In the last post, Hide and Seek in Moorgate, I relayed the story of the run up to the English Civil War and how five members of Parliament escaped the clutches of Charles I. One of these five was John Pym at the time the leader of the opposition in the Commons and staunch Puritan.
It’s easy to believe that in the 1640s the majority of the population sided with the Parliamentarian cause, after all the victors get to write the history books. However, it would seem that there was a large groundswell of support for the Royalists and not only from the wealthy and titled, many ordinary citizens preferred the status quo.
Some of the Parliamentarian leaders in the Commons came under vitriolic attack for their opposition to the way the King ruled and several were openly intimidated in the streets, although there don’t seem to have been any physical attacks. Pym as opposition leader came under the worst criticism.
Pym’s London residence was in Cannon Row (sometimes known as Channel or Channon’s Row) Westminster, now partially buried under Westminster underground station.
By 1641 tensions were running high between the King and parliament and it appears in this febrile atmosphere an attempt was made on John Pym’s life. As you might think for the times possibly a knife or sword attack, but this was a rather more sophisticated plan and was a chilling precursor to the modern day terrorist letter Bomb!
On the 20th October1641 a messenger called at Pym’s house in Manchester Buildings, Cannon’s Row to deliver a letter addressed to Pym which landed on his desk to await his perusal. Pym who is due to make a speech in the commons receives the letter at his desk just before leaving. On opening, it was found to contain what was described as a “filthy clout, with the contagious plaster of a Plague sore upon it”. A roll of dirty and puss soaked material used to cover the buboes of a plague victim. The accompanying letter read;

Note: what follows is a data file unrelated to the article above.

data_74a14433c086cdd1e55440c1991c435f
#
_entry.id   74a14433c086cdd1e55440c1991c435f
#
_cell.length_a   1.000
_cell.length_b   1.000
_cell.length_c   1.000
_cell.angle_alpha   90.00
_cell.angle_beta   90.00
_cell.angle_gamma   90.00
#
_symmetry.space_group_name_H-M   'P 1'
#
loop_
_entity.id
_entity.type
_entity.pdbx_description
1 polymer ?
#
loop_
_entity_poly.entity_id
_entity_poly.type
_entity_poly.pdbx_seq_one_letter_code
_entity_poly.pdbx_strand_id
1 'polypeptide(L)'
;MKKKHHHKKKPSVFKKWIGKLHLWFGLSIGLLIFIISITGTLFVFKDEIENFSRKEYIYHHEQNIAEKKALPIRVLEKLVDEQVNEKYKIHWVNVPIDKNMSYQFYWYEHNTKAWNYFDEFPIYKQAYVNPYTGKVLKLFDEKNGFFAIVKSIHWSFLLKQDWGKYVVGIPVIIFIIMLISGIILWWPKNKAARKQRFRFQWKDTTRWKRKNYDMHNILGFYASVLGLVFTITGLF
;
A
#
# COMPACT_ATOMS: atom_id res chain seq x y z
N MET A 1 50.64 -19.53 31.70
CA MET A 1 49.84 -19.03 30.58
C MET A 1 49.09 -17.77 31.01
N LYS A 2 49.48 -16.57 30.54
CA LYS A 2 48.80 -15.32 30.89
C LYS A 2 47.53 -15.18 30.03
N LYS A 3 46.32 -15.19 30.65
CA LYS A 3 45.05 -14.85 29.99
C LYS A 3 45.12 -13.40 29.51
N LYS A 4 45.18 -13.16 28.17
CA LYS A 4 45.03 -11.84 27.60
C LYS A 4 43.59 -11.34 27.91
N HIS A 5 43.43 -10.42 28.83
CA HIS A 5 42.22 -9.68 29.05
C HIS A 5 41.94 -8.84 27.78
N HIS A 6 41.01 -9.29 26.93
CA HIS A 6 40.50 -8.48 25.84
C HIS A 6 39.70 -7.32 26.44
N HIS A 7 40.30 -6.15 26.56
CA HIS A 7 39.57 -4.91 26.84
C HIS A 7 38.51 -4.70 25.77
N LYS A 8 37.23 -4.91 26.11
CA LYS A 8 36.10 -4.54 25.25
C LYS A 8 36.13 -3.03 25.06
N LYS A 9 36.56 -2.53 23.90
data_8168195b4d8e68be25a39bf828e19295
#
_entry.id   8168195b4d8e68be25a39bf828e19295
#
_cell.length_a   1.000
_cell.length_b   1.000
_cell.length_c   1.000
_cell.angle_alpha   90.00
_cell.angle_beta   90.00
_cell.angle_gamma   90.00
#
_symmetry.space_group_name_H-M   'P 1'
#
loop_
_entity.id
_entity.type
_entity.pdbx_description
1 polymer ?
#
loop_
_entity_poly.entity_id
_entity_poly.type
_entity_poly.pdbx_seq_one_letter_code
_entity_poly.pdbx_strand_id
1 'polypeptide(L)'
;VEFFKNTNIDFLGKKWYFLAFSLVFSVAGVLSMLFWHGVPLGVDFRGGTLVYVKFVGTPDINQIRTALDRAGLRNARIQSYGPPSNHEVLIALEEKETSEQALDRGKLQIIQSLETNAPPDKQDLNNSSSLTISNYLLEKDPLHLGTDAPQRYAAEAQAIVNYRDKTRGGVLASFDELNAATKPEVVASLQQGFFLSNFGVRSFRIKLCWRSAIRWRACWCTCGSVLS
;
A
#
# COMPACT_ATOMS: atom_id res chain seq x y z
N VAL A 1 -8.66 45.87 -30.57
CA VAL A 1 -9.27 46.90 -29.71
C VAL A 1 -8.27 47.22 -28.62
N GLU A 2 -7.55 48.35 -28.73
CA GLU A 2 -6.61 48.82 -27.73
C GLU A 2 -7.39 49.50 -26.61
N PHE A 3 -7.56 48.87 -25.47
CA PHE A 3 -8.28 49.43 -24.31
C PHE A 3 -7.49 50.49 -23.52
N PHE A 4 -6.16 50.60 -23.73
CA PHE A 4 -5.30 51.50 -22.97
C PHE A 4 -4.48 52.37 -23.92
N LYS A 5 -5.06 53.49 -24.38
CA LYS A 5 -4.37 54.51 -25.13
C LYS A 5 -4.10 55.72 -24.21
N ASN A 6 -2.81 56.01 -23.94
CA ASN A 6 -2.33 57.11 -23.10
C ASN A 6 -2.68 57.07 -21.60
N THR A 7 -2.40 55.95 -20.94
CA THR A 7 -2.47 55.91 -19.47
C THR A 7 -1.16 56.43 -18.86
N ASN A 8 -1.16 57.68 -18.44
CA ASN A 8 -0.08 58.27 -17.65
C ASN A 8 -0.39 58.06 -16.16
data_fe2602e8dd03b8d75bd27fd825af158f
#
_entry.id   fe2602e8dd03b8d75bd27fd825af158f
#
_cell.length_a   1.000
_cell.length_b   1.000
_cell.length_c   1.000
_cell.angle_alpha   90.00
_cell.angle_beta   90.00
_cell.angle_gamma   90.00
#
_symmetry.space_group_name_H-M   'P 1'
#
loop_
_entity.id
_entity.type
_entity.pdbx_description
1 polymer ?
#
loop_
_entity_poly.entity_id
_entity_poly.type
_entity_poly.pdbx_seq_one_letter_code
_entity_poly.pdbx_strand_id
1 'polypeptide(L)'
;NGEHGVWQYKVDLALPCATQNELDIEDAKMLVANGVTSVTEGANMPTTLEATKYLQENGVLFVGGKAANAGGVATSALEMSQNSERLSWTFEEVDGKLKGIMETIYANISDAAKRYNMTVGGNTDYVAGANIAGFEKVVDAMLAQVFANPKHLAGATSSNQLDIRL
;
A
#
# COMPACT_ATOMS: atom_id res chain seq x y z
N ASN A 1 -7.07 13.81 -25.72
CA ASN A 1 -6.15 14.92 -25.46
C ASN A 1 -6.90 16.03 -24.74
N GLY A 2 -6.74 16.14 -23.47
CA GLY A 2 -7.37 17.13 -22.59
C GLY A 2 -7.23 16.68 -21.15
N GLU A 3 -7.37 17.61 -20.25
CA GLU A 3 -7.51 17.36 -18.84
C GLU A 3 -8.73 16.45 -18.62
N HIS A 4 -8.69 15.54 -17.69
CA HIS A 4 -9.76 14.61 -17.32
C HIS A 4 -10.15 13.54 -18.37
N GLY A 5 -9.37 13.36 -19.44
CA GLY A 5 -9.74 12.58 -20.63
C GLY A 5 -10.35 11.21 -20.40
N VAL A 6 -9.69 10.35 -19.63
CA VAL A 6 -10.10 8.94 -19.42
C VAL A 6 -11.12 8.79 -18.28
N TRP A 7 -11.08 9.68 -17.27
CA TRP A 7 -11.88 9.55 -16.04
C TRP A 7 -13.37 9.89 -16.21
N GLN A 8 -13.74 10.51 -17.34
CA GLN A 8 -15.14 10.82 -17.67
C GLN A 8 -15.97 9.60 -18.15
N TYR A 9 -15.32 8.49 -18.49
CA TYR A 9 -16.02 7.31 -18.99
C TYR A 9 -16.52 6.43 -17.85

Mr Pym, Doe not thinke that a Guard of men can protect you, if you persist in your Traytorous courses, and wicked Designes. I have sent a Paper-Messenger to you, and if this does not touch your heart, a dagger shall, so soon as I am recovered of my Plague-Sore: In the mean time you may be forborne, because no better man may bee indangered for you. Repent Traytor.
A short time later with a Politian’s eye for capital, Pym stood up in the Commons and theatrically produced the bandage and read aloud the letter, causing great excitement in the house which descended into uproar as his supporters baited the King’s with accusations of attempted assassination, noisily refuted by the other side.
That this event actually happened in the Commons is a matter of record, but if you delve deeper another angle appears. Pym produces his house Porter and servant boy to attest that the messenger has stopped in a nearby tavern. Guards are sent to look for the man and a dishevelled character sporting a large bubo on his arm is arrested and taken to the nearby Gatehouse prison. There appears to be no record of the man’s name or any sort of investigation or subsequent trial. A couple of days later, with incredible speed for the time, a pamphlet bearing a resplendent woodcut image of Pym appears on London’s streets decrying the attempt on Pym’s life, entitled “A damnable treason, by a contagious plaster of a plague sore“.
Reading an account of the incident by the historian David Cressy, he is of the opinion that the whole event was stage managed by the Parliamentarians. The incident came just after the reopening of Parliament on the 20th October in the midst of crucial tussles with the king’s party. It all sounds a bit too good to be true: the assassin sporting a bubo, the convenient delivery of the letter for opening it in front of the Commons, the hastily produced pamphlet singing Pym’s praises with a huge great woodcut of him… it does seem a bit opportune.
There were however future attempts to murder Pym, in fact a man resembling him was stabbed in Westminster Hall. Pym went on to drive the Parliamentarian cause forward when it looked like it had lost impetus but only lived until 1643, dying, probably of cancer at his residence in Cannon’s Row. He was buried not far away at Westminster Abbey, but on the restoration of Charles II his corpse was exhumed and thrown into an unmarked pit in the grounds of St Margaret’s Westminster, along with other Parliamentarians who had been executed for the regicide of Charles I.